I’m a suspicious character in Church World even before I utter a single word because I serve on a Presbytery (i.e. Middle Judicatory Church) Staff. Not that I’m oozing with power or anything, but I can make people’s lives easier or more difficult based on what I say in an ordinary reference check or personnel meeting or phone call from a Big Deal Church Nominating Committee. Also, I grew up in the PCUSA in North Carolina (read: Montreat) and I have a big Presbyterian family and I am blessed with lots of churchy friends and so I Know Things.
Some of the things I know break my heart.
Anybody familiar with Church World knows that rumors abound, cattiness is rampant, and all of us are prone to wander (and not just from Jesus.) We are pretty good at sharing kudos, but we are not so good about holding each other accountable. Often this is true because we simply don’t trust each other.
For example: if you observe me eating donuts every day for dinner or if I am drinking too much or I am flirting with someone who is not my HH or I am kicking the dog – and I trust you – please know that you have my permission to – and that I have a serious expectation that you will – Say Something To Me About It for the good of my own body and soul and the well-being of the community. Hold me accountable. Pull me aside in love and tell me you are concerned. Remind me who I am and to whom I belong. For the love of the God, say something.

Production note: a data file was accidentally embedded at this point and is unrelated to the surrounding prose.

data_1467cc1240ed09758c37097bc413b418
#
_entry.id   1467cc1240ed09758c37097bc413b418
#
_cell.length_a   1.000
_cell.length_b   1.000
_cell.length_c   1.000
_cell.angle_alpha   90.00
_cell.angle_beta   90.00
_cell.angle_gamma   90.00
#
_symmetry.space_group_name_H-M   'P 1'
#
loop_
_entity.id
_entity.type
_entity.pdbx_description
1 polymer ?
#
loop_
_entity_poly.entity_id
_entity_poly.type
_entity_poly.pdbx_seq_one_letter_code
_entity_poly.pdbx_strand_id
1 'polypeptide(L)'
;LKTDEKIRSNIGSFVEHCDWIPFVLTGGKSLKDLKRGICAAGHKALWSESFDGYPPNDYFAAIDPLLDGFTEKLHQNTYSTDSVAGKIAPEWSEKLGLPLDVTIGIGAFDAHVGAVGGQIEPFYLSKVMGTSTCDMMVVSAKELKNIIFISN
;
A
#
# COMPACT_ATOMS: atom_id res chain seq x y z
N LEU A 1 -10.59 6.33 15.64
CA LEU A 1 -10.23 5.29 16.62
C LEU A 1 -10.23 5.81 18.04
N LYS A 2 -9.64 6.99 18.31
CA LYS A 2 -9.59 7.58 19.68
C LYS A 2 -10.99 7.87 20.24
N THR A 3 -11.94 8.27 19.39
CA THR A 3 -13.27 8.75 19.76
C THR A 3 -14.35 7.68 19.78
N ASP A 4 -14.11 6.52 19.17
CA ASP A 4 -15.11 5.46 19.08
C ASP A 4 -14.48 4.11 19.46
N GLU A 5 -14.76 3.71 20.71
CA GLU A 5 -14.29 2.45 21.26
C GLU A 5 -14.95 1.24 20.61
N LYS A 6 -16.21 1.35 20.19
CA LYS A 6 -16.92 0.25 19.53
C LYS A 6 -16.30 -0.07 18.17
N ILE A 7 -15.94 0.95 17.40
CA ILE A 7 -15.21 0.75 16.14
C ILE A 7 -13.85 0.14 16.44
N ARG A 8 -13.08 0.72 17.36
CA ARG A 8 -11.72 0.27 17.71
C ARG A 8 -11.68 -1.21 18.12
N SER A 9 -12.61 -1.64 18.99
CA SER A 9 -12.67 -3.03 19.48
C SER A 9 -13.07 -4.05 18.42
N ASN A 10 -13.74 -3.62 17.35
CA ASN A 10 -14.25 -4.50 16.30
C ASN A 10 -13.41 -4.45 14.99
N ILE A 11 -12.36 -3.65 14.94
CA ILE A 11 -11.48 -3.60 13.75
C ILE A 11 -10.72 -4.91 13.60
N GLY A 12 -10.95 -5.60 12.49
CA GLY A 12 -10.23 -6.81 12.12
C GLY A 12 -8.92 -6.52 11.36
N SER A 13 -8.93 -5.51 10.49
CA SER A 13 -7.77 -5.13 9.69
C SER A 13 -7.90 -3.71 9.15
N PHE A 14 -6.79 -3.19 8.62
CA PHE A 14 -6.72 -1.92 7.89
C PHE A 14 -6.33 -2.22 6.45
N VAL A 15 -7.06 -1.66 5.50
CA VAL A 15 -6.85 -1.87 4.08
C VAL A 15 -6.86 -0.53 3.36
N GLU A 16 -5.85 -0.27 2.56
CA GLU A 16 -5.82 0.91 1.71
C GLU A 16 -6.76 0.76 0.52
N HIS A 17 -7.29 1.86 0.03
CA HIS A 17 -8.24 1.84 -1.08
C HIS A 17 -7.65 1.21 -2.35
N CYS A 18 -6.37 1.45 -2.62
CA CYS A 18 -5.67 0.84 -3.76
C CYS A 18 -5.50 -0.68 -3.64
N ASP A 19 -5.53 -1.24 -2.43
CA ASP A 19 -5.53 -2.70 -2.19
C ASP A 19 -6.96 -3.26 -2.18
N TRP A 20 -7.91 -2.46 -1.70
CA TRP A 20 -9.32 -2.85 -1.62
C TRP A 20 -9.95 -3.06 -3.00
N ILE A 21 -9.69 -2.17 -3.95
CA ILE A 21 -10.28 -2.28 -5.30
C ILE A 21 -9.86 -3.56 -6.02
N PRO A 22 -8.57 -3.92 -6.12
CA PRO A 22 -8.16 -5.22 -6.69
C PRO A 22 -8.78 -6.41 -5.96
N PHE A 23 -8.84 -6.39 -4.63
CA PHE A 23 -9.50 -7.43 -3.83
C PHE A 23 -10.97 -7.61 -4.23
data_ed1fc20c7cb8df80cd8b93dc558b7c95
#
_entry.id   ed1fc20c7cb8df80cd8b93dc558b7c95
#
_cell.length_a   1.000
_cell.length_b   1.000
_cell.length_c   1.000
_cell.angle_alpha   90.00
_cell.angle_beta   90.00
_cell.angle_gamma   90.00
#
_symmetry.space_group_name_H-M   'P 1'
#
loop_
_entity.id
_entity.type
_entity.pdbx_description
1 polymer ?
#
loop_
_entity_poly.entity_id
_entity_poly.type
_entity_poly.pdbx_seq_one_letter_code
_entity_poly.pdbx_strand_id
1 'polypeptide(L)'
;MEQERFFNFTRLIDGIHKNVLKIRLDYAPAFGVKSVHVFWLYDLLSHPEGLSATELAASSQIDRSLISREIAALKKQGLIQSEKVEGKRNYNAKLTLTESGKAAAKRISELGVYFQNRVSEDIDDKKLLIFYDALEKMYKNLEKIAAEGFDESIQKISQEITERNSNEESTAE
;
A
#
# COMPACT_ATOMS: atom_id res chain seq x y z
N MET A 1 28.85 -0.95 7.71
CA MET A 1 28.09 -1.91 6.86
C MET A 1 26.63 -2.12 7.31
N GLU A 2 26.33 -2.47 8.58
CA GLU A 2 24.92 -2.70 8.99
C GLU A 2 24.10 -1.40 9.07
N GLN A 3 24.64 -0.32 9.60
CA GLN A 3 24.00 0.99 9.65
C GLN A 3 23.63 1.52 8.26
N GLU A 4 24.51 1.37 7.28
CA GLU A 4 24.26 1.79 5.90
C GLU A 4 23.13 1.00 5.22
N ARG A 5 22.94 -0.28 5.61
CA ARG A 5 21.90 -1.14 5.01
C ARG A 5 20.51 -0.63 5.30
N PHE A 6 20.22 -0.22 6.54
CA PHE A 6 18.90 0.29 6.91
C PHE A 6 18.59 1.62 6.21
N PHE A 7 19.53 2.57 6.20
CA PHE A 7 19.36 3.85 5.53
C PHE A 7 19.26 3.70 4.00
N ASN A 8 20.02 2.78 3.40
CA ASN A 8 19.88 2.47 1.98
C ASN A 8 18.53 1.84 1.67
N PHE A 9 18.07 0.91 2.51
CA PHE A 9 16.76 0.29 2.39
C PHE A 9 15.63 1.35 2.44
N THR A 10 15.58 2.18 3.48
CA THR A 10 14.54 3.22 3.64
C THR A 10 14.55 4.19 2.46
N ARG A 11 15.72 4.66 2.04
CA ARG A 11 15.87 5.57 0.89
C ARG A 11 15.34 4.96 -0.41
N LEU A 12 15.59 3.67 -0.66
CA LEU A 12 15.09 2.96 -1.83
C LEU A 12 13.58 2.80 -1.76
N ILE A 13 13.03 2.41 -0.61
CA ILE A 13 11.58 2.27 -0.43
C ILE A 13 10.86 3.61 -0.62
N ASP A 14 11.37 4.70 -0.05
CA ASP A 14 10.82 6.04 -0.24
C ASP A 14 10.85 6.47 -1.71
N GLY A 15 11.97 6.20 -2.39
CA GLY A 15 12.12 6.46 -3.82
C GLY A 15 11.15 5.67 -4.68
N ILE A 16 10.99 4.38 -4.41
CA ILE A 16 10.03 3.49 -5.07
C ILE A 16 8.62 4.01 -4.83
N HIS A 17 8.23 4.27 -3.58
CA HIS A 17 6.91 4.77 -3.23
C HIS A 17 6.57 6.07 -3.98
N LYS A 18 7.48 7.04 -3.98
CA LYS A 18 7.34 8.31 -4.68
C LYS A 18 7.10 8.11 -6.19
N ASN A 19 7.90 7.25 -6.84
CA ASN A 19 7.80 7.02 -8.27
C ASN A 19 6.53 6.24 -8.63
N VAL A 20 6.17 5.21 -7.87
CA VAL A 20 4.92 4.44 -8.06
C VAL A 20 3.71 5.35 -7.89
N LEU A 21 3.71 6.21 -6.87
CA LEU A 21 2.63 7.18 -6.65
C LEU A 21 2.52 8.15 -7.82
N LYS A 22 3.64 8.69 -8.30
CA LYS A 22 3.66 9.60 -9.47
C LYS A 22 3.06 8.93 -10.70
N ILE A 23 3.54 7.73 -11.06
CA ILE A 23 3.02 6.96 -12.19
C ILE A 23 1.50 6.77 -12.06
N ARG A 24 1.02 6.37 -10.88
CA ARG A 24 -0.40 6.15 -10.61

So here’s my quandary as a generally distrusted Institutional Church Suit: How do I hold my friends and colleagues accountable? Options:
- Over coffee, I tell you that “everyone knows” that you are being unfaithful to your spouse.
- In a private corner after worship, I let you know that I saw you staggering out of a bar last night.
- I talk about you behind your back. (Note: I hate this option and will not do it, unless I am so angry that I can’t stand it anymore.)
- Keep the rumors/possible truths to myself.
If you trust me and I trust you, we can talk as a sister or brother in Christ and we will understand that we are not trying to shame each other or ruin each other’s lives. But trust is a rare commodity in many of our churches. Parishioners do not trust their pastors. Pastors to not trust their parishioners. Colleagues do not trust each other.
How can we build trust in our communities of faith? We start by being trustworthy ourselves.
Image of Volume 27 of Encyclopedia Americana. Because sometimes we are merely dazed and other times we are engaged in random sinfulness.